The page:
How to get into a start-up accelerator

Accelerators can be an incredible springboard for any new business but most are fiercely competitive to get into. So how can you secure a place?

Alex Bargate, CEO of online arbitration platform Ajuve, has been at Entrepreneurial Spark since 2015 and was recently accepted onto the MassChallenge accelerator. Here, Bargate gives his tips on how to prepare for an accelerator…

After 30 years of experience in the legal sector, it was my father who originally gave me the idea for Ajuve. He was getting increasingly frustrated with the time, cost and stress associated with dispute resolution and, when we got our heads together, it became clear that there was a big gap in the market for an online alternative.

But with a business model that challenges an entire industry’s status quo, I knew we’d need some help. Joining an accelerator programme, which often gives you access to excellent contacts and mentor directories, seemed like the perfect way to get feedback on the concept early on and make valuable connections.

Having been part of two accelerators now, I can say there’s nothing like the buzz of sharing a floor with so many other entrepreneurs – the enthusiasm and determination to succeed is infectious! And with the sheer amount of resources at your disposal, your business is sure to grow and evolve in leaps and bounds.

But how do you get accepted onto a start-up accelerator scheme in the first place? Here are a few things I’ve learnt along the way…

1. Have some evidence to validate your idea

One of the biggest mistakes many entrepreneurs make is to come up with a product or service that they would want to use, without thinking about whether anyone else would.

Market research and testing is key. Positive results here can help to justify your belief in the business and instil confidence in others – such as those judging your accelerator application.

This is particularly true in the very early stages of your business when you won’t have many customers yet. Get out there and ask your market about the problems you want to solve; use surveys to get valuable qualitative feedback and insights, and look into your own data to see any trends that might help you improve and refine your product.

2. Have a plan to turn your business idea into a business proper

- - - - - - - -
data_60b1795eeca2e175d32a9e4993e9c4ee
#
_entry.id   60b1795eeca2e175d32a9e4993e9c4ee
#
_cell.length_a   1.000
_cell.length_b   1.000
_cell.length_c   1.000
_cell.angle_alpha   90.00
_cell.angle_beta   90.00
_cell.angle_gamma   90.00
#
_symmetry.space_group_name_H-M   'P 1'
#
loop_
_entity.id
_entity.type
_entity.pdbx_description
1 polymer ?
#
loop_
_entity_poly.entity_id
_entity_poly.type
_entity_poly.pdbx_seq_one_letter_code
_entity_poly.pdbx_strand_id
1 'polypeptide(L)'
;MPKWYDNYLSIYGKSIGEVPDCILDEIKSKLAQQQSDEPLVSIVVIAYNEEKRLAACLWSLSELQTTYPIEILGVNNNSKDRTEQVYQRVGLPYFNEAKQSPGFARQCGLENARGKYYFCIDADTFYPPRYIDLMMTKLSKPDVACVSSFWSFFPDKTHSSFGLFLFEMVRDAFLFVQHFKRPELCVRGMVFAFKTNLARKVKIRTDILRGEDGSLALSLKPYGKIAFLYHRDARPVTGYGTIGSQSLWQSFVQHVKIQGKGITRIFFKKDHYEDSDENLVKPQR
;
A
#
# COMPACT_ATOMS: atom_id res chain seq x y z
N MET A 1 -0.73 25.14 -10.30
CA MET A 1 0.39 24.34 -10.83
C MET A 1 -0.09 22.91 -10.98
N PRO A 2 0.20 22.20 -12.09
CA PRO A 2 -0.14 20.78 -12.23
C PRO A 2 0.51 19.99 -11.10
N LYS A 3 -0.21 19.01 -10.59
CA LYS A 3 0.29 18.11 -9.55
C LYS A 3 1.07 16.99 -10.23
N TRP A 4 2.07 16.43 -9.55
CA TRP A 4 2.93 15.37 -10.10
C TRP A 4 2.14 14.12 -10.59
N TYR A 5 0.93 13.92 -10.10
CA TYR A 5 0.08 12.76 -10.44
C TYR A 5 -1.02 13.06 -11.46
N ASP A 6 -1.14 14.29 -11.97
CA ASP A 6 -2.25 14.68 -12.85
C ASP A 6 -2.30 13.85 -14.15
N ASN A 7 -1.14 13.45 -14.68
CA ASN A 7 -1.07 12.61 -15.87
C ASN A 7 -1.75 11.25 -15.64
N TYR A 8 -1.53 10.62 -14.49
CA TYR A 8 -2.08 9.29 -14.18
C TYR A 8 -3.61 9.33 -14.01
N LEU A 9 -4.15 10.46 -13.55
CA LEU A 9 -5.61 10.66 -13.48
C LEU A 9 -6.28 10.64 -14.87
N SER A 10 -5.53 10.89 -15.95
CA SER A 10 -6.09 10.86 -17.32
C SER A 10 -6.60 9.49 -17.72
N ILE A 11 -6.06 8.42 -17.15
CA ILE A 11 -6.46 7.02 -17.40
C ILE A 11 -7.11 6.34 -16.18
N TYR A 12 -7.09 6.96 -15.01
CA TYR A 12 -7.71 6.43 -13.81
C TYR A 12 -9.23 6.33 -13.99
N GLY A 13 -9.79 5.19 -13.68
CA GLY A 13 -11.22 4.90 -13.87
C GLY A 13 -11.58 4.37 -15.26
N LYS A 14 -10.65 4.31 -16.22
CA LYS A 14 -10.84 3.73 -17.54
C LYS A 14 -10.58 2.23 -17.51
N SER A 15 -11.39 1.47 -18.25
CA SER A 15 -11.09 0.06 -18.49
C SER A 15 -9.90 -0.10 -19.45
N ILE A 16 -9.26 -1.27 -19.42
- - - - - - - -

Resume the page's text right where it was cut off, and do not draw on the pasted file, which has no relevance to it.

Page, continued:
As Chris Sacca, an investor in Twitter and Uber, put it: “Ideas are cheap, execution is everything”.

There are a lot of talented people out there with great ideas but demonstrating that you know how to turn an idea into a sustainable, profitable and highly scalable business model is the difference between a cool idea and a game-changing start-up. This is also what will convince an accelerator that you’re worth their time.

There are some key strands that you should focus on planning to be able to demonstrate that your business will work. Know your market, your sales channels, and, of course, the team you’ll need to build to make it all a reality.

3. Pay attention to what the accelerator is trying to do

There are a plethora of great accelerators in the UK, from Techstars, Accelerator Academy, Wayra, and Ignite100 to Entrepreneurial Spark and MassChallenge. And of course, all accelerators want to find golden ideas backed by a strong team for the best chance of success. But they’ll often have particular areas of focus, so it’s worth doing your research.

Entrepreneurial Spark, for example, has a focus on developing you as a person and as an entrepreneur, so applicants should aim to show commitment to their own learning and personal development as well as that of the business. MassChallenge, on the other hand, looks for high-impact start-ups so make sure you emphasise that when you apply.

Pick a programme that is well aligned with what your product is and what you want to do, then put work into demonstrating how you live up to that criteria.

See also: Advice on incubators and accelerators

4. Know what you want to get out of the accelerator

Think about why you’re applying and have a plan for how you want to use the accelerator’s resources. It might be networking opportunities that you want to take advantage of, mentors whose experience you want to tap in to, or events you really want to attend.

Tie these opportunities into specific business goals for your start-up. Any accelerator will want to know that the resources they give you won’t go to waste.

The competition to get into an accelerator is stiff, but don’t be disheartened if the first application doesn’t go to plan – persistence is key and the benefits you’ll reap from being in that kind of environment are worth fighting for.

So start looking at your options and sending those forms off – there’s no better way to learn.

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